Thursday 3rd October 2013
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Japan's Mitsui group has quit its only substantial interest in New Zealand oil and gas production, selling its 35 percent stake in the Tui oil field to its partners in the venture, New Zealand Oil & Gas, AWE, and Pan Pacific Petroleum.
Mitsui sold its interest for a total of about US$14.9 million, with AWE and NZOG paying US$6.4 million apiece and Pan Pacific paying US$2.1 million. It retains a 4 percent stake in the Kupe oil and gas field.
The decision comes just ahead of the most sustained period of new oil and gas exploration and production drilling in many years in New Zealand, and sees Mitsui drop its interest in two planned wells to extend the life of the Tui oilfield, whose output is declining.
According to information published by Energy News in February, Tui produced 2.631 million barrels of oil in 2011 from total recoverable reserces of 41 million barrels, of which 8.8 million barrels remained at the end of last year. Production peaked in early 2008.
Edison Research International identifies Mitsui as one of eight oil "majors" operating in New Zealand.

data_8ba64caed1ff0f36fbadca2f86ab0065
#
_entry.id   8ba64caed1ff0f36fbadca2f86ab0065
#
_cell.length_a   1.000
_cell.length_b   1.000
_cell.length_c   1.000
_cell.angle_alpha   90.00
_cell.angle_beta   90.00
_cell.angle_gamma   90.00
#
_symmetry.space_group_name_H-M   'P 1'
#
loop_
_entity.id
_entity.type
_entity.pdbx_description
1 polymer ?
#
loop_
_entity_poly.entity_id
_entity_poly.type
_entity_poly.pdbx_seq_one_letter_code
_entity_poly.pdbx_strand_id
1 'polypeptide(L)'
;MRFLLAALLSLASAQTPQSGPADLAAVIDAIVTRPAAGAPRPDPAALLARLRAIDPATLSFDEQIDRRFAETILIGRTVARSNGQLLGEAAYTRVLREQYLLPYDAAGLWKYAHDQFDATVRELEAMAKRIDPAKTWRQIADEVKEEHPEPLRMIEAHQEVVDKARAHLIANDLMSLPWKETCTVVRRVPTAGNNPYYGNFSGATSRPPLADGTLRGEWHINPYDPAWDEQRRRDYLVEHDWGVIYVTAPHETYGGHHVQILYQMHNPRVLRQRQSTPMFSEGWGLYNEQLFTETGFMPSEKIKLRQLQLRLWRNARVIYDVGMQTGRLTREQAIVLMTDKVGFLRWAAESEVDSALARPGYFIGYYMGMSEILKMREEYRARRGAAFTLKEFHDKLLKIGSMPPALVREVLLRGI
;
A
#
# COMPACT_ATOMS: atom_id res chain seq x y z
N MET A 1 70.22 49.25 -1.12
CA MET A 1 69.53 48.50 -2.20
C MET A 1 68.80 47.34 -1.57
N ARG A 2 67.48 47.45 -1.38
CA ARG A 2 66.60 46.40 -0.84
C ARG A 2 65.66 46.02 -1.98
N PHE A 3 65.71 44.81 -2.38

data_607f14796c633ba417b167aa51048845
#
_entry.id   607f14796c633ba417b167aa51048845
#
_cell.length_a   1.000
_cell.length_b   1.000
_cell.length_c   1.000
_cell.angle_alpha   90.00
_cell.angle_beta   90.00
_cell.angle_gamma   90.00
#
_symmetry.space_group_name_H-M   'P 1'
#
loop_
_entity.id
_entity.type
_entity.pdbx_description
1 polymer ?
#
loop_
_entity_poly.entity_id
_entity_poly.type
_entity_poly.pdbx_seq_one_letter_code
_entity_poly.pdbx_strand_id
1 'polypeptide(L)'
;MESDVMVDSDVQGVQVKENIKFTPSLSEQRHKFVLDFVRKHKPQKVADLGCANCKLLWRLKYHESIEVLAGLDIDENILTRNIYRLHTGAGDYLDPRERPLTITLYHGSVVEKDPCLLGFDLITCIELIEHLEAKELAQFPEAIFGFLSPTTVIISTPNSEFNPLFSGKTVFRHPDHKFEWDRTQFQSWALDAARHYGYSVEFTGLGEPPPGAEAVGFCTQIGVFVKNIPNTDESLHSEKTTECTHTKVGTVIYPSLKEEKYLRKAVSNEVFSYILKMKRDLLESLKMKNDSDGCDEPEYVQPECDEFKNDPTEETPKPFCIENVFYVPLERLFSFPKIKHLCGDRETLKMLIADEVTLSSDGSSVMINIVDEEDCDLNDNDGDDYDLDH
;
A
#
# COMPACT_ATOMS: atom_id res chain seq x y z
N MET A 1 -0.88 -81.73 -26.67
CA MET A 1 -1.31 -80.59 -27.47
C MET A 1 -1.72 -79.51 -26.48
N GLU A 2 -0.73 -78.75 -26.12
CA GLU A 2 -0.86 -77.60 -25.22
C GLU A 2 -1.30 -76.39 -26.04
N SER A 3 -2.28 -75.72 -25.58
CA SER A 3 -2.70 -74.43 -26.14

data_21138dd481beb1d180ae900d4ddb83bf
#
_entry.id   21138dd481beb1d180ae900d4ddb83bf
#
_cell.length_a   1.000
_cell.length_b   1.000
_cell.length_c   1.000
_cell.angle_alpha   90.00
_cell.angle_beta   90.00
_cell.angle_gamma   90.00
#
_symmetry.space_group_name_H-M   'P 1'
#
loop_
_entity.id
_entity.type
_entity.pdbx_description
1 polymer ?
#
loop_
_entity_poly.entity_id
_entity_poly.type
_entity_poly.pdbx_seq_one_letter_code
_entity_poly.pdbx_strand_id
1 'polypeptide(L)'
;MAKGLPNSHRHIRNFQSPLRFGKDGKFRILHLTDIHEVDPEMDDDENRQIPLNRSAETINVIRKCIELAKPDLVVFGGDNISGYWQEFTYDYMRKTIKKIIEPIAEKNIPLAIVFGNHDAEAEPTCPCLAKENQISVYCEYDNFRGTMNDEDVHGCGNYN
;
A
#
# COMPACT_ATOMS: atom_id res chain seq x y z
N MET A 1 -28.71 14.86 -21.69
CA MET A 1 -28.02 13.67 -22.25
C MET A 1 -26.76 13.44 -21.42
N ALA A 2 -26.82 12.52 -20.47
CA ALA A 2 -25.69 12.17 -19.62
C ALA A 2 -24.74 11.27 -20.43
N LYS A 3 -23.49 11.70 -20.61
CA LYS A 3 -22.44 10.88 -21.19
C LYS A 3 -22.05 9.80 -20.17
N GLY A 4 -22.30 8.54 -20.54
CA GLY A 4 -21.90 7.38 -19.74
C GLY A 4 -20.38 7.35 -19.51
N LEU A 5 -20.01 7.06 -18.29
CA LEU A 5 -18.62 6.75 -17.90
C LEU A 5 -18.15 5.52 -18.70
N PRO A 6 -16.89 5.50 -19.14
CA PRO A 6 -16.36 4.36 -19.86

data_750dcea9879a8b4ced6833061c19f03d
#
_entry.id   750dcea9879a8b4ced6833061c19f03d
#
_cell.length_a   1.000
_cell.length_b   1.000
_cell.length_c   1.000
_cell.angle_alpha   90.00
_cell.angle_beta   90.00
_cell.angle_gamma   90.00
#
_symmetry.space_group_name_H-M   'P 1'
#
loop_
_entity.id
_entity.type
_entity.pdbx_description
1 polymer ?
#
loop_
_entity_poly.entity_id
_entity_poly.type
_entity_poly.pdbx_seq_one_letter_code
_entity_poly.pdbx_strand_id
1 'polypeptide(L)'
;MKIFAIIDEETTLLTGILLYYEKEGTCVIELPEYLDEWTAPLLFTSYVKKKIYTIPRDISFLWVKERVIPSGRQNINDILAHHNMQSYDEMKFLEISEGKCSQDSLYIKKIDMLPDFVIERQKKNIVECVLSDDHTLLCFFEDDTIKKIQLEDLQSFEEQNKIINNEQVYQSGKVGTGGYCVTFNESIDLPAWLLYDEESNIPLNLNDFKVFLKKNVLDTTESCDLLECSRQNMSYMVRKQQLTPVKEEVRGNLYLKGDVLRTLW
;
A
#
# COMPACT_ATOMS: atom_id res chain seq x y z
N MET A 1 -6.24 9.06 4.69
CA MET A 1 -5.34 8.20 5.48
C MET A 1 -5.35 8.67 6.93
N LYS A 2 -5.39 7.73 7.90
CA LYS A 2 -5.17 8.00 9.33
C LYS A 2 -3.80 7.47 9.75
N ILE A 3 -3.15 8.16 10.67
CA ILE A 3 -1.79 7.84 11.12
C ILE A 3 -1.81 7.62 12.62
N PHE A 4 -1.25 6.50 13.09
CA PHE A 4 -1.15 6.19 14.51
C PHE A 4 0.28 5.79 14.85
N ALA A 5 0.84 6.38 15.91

AWE, the field operator, will increase its interest to 57.5 percent from 42.5 percent, NZOG's holding rises to 27.5 percent from 12.5 percent and Pan Pacific's climbs to 15 percent from 10 percent.
The sale has an economic date of Oct. 1, subject to approval by the Minister of Energy and Resources. A Mitsui affiliate will remain as oil marketing agent for the Tui project.
As part of the purchase agreement, Mitsui will assign its interest in the Oi exploration well to AWE and NZOG, lifting AWE's interest to 31.3 percent from 25 percent and NZOG's to 18.75 percent from 12.5 percent. Pan Pacific's stake is unchanged at 50 percent. Oi is expected to be drilled before the end of 2013.
Under the OI partnership agreement, AWE and NZOG have the option to restore their equity in the well to 57.5 percent and 27.5 respectively in any development through a buy-back of equity from Pan Pacific.
In August, NZOG reported that its full-year revenue from Tui fell to $30.4 million from $42 million a year earlier as the field entered its natural decline phase.
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